On Friday, applications closed for the Mars One project, which plans to put four astronauts on Mars in 2022.
There's just one catch - it's a one way ticket. They're never coming back to Earth.
But that hasn't stopped 165,000 people from across the world applying.
I think we could be looking at the next boom market for space signatures.
Imagine owning the autograph of one of the chosen four. As soon as they take off, they will immediately be capping the market for their autograph. And as the first people to ever set foot on the Red Planet, their signatures will be sought after - make no mistake about it.
Ask yourself this question. If Neil Armstrong had set foot on the Moon but never returned, what price would his autograph be today? Far more than the £7,500 ($11,700) value detailed by the PFC40 Autograph Index.
Not only because the story would have fascinated collectors even more than the real life events, but because he wouldn't have had the opportunity to sign the hundreds of autographs he did after his return, before he stopped signing in 1994.
What we would have been left with is the famed Apollo 11 insurance covers. Because no life insurance company would insure them, the Apollo 11 crew signed around 1,000 postal covers before they set off, with the thought that their families could sell the covers if they never returned.
Around $5,000 would secure one of these for you today. Imagine what price they would achieve had the worst happened?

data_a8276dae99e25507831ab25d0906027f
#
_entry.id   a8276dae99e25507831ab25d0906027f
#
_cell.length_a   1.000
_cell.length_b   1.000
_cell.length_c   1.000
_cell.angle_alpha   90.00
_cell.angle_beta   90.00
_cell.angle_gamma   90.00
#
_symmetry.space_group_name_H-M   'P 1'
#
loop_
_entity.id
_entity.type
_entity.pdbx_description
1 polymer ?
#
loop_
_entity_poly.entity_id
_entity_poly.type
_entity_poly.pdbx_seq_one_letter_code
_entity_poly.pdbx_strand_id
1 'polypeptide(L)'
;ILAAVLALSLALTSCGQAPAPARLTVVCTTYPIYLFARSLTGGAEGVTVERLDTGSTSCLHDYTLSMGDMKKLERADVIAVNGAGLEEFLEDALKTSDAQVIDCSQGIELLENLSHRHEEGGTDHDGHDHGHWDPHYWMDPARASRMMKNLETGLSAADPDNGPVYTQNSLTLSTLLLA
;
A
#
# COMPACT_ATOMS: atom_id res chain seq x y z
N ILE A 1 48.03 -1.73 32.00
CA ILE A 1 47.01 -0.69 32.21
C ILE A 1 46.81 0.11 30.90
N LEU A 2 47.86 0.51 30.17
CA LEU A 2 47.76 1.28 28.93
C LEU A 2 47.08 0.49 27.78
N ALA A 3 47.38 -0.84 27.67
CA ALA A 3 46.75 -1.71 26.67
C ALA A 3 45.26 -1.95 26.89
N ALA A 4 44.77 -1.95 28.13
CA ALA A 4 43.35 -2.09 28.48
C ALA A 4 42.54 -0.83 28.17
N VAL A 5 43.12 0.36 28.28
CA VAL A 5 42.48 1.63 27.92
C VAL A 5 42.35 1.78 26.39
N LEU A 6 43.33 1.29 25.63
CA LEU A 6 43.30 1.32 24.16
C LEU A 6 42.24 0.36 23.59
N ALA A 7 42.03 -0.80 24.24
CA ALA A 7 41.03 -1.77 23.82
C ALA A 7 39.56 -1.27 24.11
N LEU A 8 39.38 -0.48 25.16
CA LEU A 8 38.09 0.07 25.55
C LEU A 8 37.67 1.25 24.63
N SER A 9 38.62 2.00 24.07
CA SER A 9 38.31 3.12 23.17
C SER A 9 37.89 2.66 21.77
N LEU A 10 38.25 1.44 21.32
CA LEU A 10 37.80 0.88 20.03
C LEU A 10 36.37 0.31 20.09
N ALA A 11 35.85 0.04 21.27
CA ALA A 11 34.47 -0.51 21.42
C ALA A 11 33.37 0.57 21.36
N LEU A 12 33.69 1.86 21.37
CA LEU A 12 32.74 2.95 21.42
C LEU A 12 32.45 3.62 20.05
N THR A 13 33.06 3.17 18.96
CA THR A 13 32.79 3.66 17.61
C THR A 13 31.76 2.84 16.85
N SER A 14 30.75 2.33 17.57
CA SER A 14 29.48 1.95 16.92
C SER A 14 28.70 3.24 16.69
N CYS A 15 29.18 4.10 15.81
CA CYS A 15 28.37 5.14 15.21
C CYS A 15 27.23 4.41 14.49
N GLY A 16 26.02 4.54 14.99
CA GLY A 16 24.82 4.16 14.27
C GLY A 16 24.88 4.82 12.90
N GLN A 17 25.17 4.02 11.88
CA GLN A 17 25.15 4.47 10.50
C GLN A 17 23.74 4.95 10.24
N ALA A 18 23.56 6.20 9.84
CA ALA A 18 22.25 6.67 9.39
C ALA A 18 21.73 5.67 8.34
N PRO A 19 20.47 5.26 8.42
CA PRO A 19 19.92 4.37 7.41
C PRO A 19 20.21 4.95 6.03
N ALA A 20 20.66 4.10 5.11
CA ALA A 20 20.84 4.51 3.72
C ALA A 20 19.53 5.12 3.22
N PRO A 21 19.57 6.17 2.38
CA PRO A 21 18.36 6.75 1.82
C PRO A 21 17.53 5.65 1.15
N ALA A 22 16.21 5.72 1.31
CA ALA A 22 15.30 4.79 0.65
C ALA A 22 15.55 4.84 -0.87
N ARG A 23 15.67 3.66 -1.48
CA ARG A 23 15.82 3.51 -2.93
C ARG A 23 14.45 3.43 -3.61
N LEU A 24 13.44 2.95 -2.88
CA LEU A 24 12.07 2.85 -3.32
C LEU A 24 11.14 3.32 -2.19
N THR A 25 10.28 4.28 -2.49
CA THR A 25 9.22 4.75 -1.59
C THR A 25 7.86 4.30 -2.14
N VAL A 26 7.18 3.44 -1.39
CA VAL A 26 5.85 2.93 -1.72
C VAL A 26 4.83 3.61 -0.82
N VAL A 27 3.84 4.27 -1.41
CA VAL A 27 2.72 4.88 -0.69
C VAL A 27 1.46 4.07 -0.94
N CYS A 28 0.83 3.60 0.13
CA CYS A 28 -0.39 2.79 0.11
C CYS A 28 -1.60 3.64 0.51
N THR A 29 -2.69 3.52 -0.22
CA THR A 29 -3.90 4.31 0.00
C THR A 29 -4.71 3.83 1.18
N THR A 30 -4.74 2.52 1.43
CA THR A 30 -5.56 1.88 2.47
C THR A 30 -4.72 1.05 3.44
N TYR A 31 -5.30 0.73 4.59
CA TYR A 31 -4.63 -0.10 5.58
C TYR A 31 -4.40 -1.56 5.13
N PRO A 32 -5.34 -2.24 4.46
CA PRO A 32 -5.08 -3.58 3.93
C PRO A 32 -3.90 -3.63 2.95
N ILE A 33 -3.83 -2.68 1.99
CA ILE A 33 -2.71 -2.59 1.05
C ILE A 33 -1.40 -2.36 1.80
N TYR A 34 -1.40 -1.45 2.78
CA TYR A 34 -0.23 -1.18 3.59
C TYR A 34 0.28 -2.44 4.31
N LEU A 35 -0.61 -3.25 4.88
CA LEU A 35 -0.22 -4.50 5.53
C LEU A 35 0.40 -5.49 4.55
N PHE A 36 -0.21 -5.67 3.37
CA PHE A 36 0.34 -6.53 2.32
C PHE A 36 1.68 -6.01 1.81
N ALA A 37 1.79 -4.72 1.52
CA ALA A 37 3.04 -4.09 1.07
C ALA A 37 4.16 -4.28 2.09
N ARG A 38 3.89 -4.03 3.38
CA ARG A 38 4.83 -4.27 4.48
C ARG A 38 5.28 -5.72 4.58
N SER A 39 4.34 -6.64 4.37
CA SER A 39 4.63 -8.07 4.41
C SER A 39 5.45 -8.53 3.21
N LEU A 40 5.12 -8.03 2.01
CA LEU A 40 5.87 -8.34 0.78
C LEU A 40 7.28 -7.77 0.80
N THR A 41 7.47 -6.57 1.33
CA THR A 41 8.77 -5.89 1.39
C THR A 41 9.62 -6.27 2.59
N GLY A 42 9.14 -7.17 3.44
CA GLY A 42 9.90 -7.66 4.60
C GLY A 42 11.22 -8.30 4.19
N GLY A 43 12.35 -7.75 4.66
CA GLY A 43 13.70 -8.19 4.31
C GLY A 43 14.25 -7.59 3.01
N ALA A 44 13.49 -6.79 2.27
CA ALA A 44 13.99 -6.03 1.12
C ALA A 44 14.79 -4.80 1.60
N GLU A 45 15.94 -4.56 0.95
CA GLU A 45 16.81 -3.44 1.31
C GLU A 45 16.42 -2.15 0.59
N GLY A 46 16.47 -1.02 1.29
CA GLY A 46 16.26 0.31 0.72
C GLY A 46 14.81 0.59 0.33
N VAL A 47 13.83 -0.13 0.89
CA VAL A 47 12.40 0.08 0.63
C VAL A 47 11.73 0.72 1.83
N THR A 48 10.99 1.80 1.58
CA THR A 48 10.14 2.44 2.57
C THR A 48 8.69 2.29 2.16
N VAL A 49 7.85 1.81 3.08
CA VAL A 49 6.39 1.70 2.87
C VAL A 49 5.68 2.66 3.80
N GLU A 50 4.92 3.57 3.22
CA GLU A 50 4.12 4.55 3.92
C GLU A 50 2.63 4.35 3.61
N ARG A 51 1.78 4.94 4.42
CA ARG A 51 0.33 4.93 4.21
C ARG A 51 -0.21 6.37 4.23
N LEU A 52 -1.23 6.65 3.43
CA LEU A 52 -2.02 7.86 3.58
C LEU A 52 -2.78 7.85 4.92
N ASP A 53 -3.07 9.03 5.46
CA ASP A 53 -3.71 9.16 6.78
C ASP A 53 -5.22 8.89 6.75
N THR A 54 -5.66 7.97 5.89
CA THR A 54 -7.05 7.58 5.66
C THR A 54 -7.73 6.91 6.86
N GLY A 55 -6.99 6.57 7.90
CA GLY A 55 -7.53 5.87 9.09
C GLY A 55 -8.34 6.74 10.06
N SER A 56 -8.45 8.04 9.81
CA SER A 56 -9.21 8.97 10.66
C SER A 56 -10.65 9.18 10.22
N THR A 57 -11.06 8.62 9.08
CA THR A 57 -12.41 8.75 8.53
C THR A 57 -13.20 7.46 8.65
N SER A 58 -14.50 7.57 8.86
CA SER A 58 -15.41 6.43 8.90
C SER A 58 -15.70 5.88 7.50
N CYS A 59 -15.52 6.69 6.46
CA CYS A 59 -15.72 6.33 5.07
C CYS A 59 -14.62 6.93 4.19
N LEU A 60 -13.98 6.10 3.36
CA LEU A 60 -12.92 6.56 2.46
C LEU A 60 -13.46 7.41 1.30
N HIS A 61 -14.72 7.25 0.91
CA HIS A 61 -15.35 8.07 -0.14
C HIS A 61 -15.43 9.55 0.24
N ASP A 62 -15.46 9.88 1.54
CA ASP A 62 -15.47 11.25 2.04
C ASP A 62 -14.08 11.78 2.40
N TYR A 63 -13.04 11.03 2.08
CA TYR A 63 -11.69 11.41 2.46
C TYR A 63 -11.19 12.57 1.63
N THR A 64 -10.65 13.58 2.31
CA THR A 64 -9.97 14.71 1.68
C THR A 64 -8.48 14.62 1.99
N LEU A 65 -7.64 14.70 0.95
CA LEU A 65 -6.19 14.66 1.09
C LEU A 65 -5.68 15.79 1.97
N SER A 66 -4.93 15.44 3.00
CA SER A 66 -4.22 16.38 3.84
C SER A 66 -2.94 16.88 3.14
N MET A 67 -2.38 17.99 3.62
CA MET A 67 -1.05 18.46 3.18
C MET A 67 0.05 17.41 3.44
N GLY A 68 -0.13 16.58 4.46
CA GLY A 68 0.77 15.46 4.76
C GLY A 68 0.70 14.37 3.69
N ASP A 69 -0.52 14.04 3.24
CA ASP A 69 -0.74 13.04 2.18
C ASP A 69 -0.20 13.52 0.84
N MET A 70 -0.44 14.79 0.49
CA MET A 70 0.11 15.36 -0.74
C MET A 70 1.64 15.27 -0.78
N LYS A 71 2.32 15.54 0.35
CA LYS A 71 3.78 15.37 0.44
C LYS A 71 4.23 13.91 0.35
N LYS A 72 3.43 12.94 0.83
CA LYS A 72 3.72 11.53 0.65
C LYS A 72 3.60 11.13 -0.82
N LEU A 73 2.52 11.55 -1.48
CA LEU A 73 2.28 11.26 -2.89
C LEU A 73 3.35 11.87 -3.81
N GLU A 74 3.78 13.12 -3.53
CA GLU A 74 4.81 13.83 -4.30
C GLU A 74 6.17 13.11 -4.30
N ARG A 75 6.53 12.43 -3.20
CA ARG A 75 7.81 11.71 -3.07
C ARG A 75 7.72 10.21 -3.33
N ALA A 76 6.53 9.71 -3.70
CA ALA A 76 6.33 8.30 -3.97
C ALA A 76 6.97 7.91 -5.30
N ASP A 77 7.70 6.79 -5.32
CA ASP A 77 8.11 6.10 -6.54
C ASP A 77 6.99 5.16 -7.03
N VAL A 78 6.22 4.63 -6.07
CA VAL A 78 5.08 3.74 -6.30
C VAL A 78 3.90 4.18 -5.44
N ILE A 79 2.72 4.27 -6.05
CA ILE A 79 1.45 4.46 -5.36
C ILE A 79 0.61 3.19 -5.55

The identity of the first Mars One crew will not be announced until just months prior to the historic first mission, leaving us collectors with a limited time to act.
But before you plough all your savings into the first Mars astronauts, consider this.
Will they ever match the iconic nature of the space pioneers such as Yuri Gagarin or the Apollo 11 crew? Realistically, no. What those guys did was so daring, and so unlike anything that had gone before, that they will remain the holy grail for space collectors.
You may argue that becoming the first people to step foot on Mars is pretty pioneering, yet to me it feels more like a natural progression of man's space adventures than the daring feats of the first man in space and the first men on the Moon.
That's why, although the Mars astronauts' autographs could well be a nice bit of business for you and me, I won't be turning my back on the blue chips such as Apollo 11 mission signatures, which have grown in value by 14.3% per annum since 2000. After all, diversification is the name of the game!
See our Apollo 11 signatures for sale.
Thanks for reading,